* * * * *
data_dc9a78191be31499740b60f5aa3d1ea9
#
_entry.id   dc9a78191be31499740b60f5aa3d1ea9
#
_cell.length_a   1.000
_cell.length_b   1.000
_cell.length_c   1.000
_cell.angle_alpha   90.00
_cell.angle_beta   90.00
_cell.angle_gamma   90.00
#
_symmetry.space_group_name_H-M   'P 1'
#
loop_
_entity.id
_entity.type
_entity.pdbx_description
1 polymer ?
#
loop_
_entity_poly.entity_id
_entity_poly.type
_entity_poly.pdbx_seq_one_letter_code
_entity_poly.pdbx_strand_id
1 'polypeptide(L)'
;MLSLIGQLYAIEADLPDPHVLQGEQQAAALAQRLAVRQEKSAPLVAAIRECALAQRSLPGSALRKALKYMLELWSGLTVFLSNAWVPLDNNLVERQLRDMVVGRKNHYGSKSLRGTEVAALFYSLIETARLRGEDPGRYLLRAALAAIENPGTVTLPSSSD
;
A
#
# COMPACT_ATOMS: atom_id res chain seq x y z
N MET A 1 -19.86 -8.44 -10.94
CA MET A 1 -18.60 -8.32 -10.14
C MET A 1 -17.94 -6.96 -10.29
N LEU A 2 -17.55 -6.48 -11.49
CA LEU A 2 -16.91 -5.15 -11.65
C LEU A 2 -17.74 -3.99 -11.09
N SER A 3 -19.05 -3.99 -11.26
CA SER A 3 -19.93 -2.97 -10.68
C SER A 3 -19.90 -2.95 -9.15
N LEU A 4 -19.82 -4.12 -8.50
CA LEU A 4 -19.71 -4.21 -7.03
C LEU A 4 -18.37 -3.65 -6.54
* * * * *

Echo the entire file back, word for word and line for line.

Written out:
data_dc9a78191be31499740b60f5aa3d1ea9
#
_entry.id   dc9a78191be31499740b60f5aa3d1ea9
#
_cell.length_a   1.000
_cell.length_b   1.000
_cell.length_c   1.000
_cell.angle_alpha   90.00
_cell.angle_beta   90.00
_cell.angle_gamma   90.00
#
_symmetry.space_group_name_H-M   'P 1'
#
loop_
_entity.id
_entity.type
_entity.pdbx_description
1 polymer ?
#
loop_
_entity_poly.entity_id
_entity_poly.type
_entity_poly.pdbx_seq_one_letter_code
_entity_poly.pdbx_strand_id
1 'polypeptide(L)'
;MLSLIGQLYAIEADLPDPHVLQGEQQAAALAQRLAVRQEKSAPLVAAIRECALAQRSLPGSALRKALKYMLELWSGLTVFLSNAWVPLDNNLVERQLRDMVVGRKNHYGSKSLRGTEVAALFYSLIETARLRGEDPGRYLLRAALAAIENPGTVTLPSSSD
;
A
#
# COMPACT_ATOMS: atom_id res chain seq x y z
N MET A 1 -19.86 -8.44 -10.94
CA MET A 1 -18.60 -8.32 -10.14
C MET A 1 -17.94 -6.96 -10.29
N LEU A 2 -17.55 -6.48 -11.49
CA LEU A 2 -16.91 -5.15 -11.65
C LEU A 2 -17.74 -3.99 -11.09
N SER A 3 -19.05 -3.99 -11.26
CA SER A 3 -19.93 -2.97 -10.68
C SER A 3 -19.90 -2.95 -9.15
N LEU A 4 -19.82 -4.12 -8.50
CA LEU A 4 -19.71 -4.21 -7.03
C LEU A 4 -18.37 -3.65 -6.54